How, exactly, do falling stocks HELP Bush? Nobody at DU seems to have stopped to ponder that question. But come on... thinking that terrorist warnings help the administration is just absurd. Especially when they might hurt the financial and investment sectors. Nobody wants that, especially an incumbent for whom the economy is a liability with a fair number of voters.

DU threads about the terror alert as of this writing:

1, 2, 3, 4, 5, 6, 7, 8, 9, 10, 11, 12, 13, 14, 15, 16, and 17
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Why I don't trust France in Sudan 

In a post below, I said that I don't entirely trust French intentions in Sudan.

In case you're not familiar with France's Operation Turquoise during the 1994 Rwandan genocide, here's Human Rights Watch on the subject:

In early April some French authorities considered using the soldiers of their evacuation force to back the Rwandan army against the RPF but decided not to do so. In mid-June they undertook Operation Turquoise purportedly to save lives but also to preserve “territory and legitimacy” for the interim government. French soldiers went to rescue Tutsi in southwestern Rwanda, to the general acclaim of press and public. Others who went to the northwest, ready to impede the RPF advance and to protect the interim government, were hailed by RTLM [the radio station that egged on and even coordinated the efforts of the genocidaires] but drew little foreign notice. Some French soldiers were slow to act to save Tutsi, as at Bisesero, apparently because they accepted the official Rwandan explanation that the Tutsi were RPF infiltrators. In the humanitarian zone which they established, French troops took some measures against the militia but they permitted genocidal officials to continue exercising their functions. Even after conceding a RPF victory, the French took no action against the genocidal authorities, permitting—and apparently in some cases assisting—them to flee the country.(Emphasis added.)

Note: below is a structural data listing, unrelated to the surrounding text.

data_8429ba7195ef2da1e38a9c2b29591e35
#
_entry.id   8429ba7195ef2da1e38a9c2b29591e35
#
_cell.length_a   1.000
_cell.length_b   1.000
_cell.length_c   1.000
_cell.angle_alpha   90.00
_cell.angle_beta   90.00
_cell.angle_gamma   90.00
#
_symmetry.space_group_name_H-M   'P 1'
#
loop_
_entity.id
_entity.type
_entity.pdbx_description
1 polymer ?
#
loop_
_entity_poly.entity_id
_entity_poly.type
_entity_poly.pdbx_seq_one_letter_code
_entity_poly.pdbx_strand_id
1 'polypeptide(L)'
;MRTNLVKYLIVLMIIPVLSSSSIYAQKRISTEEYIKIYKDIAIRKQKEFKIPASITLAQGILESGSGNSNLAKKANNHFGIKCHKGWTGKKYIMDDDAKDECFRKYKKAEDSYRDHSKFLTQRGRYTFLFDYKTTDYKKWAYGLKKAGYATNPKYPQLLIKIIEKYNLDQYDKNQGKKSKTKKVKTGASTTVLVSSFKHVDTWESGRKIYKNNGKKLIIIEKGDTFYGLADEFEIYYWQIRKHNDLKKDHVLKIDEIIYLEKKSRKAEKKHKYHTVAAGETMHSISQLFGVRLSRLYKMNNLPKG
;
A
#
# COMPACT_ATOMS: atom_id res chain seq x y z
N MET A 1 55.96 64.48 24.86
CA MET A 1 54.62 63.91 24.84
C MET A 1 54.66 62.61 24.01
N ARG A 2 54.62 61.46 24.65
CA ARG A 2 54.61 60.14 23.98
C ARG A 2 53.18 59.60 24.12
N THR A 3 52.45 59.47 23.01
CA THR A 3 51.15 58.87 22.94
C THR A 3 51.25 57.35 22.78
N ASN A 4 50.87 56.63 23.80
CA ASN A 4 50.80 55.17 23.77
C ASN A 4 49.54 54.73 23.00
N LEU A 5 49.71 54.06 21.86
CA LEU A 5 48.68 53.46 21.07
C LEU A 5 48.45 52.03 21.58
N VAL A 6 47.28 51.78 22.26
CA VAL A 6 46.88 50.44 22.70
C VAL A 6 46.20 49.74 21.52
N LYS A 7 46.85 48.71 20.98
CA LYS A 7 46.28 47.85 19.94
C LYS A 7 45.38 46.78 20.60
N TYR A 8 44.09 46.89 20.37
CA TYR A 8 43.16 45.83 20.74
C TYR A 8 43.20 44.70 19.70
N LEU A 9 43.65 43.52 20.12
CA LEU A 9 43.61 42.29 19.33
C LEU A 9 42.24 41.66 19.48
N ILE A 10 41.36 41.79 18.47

So that's why I don't always trust France's intentions when it intervenes somewhere.

Stories like this one don't ease my mind, either.

Addressing the conference, minister of industry, Dr Jalal Yusuf al-Duqayr , has commended the Sudanese-French cooperation. France is a pioneer in establishing economic partnerships with Sudan, he said.

France is working on upgrading railways, electricity and sugar industry in the White Nile. The minister said Sudan is keen to enhance ties with France in the various domains. The minister has appreciated performance of the French companies operating in Sudan, calling for extra French investments.
Finally, this BBC article requires no comment:

As was the case in Iraq, France also has significant oil interests in Sudan.

[Junior Foreign Minister] Mr Muselier also dismissed claims of "ethnic cleansing" or genocide in Darfur.

"I firmly believe it is a civil war and as they are little villages of 30, 40, 50, there is nothing easier than for a few armed horsemen to burn things down, to kill the men and drive out the women," he said.
There's nothing easier, and apparently that is okay with France.
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Sudan: The Passion of the Present 

I just added the outstanding Sudan: The Passion of the Present to my blogroll. It's a one-stop shopping source for Darfur information for those who want to know more.
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WaPo on Darfur intervention 

A Washington Post editorial today picks apart the arguments against intervention to help the victims of the Darfur genocide. Among the rationales for staying out are:

- The Westphalian concept of national sovereignty (a subject I plan to write about myself at some point in the future, as we no longer live in the 1648 world)

- A lack of impact to national interests (although 57% of Americans support intervention if the UN determines that genocide is taking place)

- The potential Muslim backlash (despite the victims being Muslim themselves)

The Post does a good job of undermining each of the arguments. Go read the editorial.